Moving Psychiatric Patients From Hospital to Community: Views of Patients, Providers, and Families
OBJECTIVE: Differences in the perspectives of severely and persistently ill patients, their family members, and clinical care providers on key aspects of community-based care were examined to help inform community service planning and development.
METHODS: A sample of 183 patients being considered for relocation from psychiatric facilities in Alberta, Canada, to community-based care, were interviewed, as were their primary clinical care providers. Family members of 130 patients were also interviewed.
RESULTS: Among the 130 patient-family pairs, 41 percent disagreed about the desirability of relocation, with fewer patients favoring relocation than families. Forty-nine percent of the pairs disagreed about the desired proximity to the family of the relocated patient, with the patient desiring closer proximity than the family member in about half of these cases. Fifty-three percent of the pairs disagreed about the amount of financial and emotional support that the family would provide after relocation. In half of these cases, patients believed the family would provide a higher level of support than the family indicated it could. Among the patients, 49 percent preferred independent living, whereas only 10 percent of family members and 17 percent of clinical care providers preferred it. Fifty-five percent of patients expressed a clear desire to work, whereas care providers believed that only 12 percent of patients were employable.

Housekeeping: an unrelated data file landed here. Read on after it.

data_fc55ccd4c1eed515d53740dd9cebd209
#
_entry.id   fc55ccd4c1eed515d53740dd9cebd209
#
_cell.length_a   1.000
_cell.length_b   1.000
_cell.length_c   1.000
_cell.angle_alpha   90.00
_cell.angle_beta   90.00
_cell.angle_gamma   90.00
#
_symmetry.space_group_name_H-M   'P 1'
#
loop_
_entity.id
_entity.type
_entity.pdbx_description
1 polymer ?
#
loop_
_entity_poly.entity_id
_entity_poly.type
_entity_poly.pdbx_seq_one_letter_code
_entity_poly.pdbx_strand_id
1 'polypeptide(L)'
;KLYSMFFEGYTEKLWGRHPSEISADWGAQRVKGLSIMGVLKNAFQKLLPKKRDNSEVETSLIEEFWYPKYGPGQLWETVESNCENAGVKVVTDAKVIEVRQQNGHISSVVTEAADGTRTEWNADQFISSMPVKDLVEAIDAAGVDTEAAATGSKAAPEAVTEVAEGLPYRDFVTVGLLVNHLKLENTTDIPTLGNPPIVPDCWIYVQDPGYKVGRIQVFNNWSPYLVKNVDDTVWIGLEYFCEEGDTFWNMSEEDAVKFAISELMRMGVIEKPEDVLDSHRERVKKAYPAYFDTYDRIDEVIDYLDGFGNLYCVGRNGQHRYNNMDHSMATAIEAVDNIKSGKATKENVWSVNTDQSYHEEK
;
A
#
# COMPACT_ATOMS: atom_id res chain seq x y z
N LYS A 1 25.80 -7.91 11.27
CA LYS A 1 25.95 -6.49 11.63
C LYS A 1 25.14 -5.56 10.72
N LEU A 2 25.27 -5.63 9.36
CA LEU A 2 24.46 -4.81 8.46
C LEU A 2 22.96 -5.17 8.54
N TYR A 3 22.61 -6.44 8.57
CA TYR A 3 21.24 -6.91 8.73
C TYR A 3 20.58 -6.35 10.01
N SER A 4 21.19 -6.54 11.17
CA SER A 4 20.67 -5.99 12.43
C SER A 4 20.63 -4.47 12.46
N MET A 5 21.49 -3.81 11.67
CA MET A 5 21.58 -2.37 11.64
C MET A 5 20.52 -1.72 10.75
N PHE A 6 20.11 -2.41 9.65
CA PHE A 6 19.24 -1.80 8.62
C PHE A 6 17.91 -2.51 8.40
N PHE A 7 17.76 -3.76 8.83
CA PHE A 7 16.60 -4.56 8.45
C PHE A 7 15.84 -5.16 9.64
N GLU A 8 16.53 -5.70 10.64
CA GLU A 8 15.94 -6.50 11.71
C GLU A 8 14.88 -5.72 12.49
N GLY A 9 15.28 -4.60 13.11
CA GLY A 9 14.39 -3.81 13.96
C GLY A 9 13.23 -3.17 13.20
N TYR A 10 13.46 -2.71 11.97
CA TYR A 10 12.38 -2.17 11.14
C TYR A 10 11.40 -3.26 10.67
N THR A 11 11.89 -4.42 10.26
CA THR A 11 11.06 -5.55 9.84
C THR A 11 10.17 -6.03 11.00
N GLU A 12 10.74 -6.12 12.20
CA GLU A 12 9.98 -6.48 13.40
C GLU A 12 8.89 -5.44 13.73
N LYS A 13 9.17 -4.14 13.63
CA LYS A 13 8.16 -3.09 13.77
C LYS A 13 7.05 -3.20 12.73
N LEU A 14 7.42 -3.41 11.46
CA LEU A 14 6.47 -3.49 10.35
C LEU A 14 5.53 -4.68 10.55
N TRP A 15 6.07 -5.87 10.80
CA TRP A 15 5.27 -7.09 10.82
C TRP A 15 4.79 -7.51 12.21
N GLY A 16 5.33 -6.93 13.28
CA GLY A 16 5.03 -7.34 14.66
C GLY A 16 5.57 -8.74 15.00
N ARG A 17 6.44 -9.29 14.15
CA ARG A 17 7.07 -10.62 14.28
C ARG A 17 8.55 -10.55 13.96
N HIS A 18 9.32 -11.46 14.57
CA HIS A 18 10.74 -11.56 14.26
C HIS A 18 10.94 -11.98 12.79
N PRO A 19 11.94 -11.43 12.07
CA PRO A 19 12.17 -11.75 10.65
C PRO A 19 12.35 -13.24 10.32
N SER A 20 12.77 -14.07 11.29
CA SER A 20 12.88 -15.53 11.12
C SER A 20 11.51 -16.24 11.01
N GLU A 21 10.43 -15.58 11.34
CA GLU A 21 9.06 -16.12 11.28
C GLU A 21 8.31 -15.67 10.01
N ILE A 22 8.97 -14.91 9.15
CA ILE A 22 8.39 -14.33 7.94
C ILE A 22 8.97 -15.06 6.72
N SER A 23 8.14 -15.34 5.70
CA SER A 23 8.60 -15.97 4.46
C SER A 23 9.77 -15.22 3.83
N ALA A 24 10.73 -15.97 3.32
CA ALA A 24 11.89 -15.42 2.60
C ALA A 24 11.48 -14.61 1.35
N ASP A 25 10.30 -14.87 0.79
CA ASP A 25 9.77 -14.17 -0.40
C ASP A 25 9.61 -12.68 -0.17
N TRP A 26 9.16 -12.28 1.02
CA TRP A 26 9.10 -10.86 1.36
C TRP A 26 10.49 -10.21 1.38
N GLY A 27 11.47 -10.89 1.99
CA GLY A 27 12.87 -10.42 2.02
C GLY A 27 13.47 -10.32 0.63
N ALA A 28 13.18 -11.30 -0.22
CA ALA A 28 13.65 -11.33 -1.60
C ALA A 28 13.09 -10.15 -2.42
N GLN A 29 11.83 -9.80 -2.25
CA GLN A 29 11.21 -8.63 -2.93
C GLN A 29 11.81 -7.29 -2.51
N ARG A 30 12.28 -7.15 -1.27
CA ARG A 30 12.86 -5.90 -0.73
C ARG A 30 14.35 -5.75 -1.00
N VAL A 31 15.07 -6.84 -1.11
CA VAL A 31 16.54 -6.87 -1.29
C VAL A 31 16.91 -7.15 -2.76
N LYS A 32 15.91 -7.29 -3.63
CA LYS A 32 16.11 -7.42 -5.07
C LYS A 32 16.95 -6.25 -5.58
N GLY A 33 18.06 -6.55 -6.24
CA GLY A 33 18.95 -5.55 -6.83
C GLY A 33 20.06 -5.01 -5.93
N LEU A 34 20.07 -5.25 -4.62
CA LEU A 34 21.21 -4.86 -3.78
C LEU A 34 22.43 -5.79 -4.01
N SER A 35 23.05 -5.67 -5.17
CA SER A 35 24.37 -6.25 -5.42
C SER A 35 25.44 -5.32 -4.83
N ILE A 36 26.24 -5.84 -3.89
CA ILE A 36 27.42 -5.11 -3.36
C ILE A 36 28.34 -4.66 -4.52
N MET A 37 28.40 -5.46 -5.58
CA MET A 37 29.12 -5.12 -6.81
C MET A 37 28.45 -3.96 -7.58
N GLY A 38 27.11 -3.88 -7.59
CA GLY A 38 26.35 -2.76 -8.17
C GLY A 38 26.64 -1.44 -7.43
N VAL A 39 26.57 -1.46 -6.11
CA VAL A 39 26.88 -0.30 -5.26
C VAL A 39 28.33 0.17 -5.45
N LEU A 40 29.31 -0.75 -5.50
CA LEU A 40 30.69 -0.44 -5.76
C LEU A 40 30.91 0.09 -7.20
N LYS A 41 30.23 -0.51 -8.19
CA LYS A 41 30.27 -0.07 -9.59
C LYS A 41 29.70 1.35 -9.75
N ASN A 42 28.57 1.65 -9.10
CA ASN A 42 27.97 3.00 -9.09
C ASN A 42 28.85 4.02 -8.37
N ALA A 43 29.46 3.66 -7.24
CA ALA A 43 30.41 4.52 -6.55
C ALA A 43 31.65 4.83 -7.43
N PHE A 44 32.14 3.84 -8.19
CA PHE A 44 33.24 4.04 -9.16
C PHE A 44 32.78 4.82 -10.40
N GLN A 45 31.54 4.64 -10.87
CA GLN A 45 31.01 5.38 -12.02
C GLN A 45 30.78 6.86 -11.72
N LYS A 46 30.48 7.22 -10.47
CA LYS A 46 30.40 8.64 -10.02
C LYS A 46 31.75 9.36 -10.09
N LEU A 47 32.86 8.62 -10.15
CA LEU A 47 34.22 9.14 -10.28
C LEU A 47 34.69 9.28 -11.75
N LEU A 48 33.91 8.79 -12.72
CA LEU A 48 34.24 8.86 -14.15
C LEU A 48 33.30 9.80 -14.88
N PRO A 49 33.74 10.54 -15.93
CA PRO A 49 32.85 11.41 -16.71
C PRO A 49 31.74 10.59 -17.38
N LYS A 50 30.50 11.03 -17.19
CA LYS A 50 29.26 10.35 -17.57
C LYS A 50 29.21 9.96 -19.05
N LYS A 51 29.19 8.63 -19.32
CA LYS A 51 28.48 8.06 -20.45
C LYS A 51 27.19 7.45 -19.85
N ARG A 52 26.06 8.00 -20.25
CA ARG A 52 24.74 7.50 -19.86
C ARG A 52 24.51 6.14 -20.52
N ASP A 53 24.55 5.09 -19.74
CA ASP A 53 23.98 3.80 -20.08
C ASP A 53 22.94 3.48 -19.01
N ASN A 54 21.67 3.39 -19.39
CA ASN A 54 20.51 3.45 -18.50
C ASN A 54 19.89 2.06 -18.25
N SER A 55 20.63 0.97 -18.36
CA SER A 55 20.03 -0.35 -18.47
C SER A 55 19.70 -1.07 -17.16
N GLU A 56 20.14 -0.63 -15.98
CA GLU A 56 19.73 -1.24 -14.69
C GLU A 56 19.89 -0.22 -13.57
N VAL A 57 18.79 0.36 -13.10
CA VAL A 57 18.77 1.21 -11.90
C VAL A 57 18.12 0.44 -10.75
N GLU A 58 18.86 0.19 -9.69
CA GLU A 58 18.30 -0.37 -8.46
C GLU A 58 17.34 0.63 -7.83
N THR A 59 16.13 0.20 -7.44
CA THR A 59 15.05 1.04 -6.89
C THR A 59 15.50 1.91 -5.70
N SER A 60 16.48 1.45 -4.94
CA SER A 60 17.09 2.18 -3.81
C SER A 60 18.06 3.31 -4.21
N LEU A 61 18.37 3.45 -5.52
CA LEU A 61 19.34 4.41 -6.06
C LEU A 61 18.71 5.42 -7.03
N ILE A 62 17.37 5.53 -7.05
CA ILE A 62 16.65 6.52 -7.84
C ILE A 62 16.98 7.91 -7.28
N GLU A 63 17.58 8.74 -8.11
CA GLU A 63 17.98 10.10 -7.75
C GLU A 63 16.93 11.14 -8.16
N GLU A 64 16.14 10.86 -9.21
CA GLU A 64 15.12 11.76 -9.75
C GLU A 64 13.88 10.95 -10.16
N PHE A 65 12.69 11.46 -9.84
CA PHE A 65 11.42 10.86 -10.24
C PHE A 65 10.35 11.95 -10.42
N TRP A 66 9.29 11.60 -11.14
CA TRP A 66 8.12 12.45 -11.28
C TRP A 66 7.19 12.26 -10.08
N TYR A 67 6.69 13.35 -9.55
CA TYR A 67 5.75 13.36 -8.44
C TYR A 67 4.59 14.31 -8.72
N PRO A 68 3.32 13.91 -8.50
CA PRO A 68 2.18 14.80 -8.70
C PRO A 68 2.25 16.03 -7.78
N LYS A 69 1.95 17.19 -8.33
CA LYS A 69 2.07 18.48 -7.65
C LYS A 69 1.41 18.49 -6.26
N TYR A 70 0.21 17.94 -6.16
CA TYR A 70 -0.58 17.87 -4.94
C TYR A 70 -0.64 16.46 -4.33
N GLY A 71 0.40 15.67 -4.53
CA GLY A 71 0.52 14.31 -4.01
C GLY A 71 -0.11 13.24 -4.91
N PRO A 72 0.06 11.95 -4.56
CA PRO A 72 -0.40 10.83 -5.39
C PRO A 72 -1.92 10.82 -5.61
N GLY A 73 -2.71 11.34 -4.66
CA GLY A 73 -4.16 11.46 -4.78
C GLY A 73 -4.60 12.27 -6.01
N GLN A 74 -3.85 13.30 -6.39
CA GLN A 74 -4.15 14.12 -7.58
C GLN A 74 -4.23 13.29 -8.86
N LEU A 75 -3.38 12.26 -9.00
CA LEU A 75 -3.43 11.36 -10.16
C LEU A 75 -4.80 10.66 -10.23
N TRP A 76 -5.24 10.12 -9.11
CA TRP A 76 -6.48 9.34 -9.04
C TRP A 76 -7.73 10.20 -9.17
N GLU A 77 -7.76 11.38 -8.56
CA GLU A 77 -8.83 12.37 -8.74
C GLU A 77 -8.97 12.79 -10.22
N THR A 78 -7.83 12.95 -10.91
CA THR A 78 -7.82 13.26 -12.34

CONCLUSIONS: Persistently mentally ill residents of psychiatric facilities express clear preferences about key aspects of community-based care when they are asked, and these preferences often reflect different views from those expressed by either family members or clinical care providers. (Authors)
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